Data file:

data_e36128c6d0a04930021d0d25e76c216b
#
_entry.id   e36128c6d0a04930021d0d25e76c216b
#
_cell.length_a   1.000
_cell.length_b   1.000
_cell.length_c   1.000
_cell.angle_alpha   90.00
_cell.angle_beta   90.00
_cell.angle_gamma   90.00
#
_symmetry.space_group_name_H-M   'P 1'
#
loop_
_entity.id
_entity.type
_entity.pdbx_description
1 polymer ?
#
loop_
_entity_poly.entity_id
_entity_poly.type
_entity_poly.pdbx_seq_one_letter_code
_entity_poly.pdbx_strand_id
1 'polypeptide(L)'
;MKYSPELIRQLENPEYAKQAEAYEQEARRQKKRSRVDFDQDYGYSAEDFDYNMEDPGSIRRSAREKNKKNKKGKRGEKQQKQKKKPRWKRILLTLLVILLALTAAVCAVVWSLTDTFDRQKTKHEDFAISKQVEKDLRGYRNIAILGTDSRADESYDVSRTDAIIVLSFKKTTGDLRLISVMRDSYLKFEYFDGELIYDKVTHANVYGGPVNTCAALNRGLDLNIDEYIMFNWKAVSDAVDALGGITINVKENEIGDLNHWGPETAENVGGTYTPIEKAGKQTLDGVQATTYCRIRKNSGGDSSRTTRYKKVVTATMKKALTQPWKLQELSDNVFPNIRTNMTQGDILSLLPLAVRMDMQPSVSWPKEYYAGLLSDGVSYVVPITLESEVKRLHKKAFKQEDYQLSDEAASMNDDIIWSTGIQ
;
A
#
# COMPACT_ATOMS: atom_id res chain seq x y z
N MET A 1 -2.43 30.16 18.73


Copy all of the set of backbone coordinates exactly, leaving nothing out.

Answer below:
data_e36128c6d0a04930021d0d25e76c216b
#
_entry.id   e36128c6d0a04930021d0d25e76c216b
#
_cell.length_a   1.000
_cell.length_b   1.000
_cell.length_c   1.000
_cell.angle_alpha   90.00
_cell.angle_beta   90.00
_cell.angle_gamma   90.00
#
_symmetry.space_group_name_H-M   'P 1'
#
loop_
_entity.id
_entity.type
_entity.pdbx_description
1 polymer ?
#
loop_
_entity_poly.entity_id
_entity_poly.type
_entity_poly.pdbx_seq_one_letter_code
_entity_poly.pdbx_strand_id
1 'polypeptide(L)'
;MKYSPELIRQLENPEYAKQAEAYEQEARRQKKRSRVDFDQDYGYSAEDFDYNMEDPGSIRRSAREKNKKNKKGKRGEKQQKQKKKPRWKRILLTLLVILLALTAAVCAVVWSLTDTFDRQKTKHEDFAISKQVEKDLRGYRNIAILGTDSRADESYDVSRTDAIIVLSFKKTTGDLRLISVMRDSYLKFEYFDGELIYDKVTHANVYGGPVNTCAALNRGLDLNIDEYIMFNWKAVSDAVDALGGITINVKENEIGDLNHWGPETAENVGGTYTPIEKAGKQTLDGVQATTYCRIRKNSGGDSSRTTRYKKVVTATMKKALTQPWKLQELSDNVFPNIRTNMTQGDILSLLPLAVRMDMQPSVSWPKEYYAGLLSDGVSYVVPITLESEVKRLHKKAFKQEDYQLSDEAASMNDDIIWSTGIQ
;
A
#
# COMPACT_ATOMS: atom_id res chain seq x y z
N MET A 1 -2.43 30.16 18.73